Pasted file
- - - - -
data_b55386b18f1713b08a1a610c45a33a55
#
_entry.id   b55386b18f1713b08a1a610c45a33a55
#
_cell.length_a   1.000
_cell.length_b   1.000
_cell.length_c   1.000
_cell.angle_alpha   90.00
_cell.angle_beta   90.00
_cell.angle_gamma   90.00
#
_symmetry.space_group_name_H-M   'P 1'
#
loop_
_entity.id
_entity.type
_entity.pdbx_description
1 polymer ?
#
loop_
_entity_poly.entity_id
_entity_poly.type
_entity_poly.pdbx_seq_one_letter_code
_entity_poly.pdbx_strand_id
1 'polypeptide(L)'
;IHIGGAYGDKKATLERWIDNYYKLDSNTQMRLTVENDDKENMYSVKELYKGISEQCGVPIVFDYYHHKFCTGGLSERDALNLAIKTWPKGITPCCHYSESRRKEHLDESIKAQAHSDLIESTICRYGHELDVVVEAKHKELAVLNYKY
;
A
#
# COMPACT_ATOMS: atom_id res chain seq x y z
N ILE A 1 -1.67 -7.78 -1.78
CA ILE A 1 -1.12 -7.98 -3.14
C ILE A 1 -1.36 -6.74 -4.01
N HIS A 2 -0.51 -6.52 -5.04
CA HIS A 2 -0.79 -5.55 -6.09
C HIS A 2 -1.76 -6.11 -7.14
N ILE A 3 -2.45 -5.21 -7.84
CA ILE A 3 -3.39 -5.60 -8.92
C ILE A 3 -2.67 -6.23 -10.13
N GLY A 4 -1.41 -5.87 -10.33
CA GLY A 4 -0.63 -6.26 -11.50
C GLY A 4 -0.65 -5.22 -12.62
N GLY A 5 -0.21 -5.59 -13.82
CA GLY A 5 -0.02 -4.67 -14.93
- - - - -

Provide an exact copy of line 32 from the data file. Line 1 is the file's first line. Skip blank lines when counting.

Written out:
CA ILE A 1 -1.12 -7.98 -3.14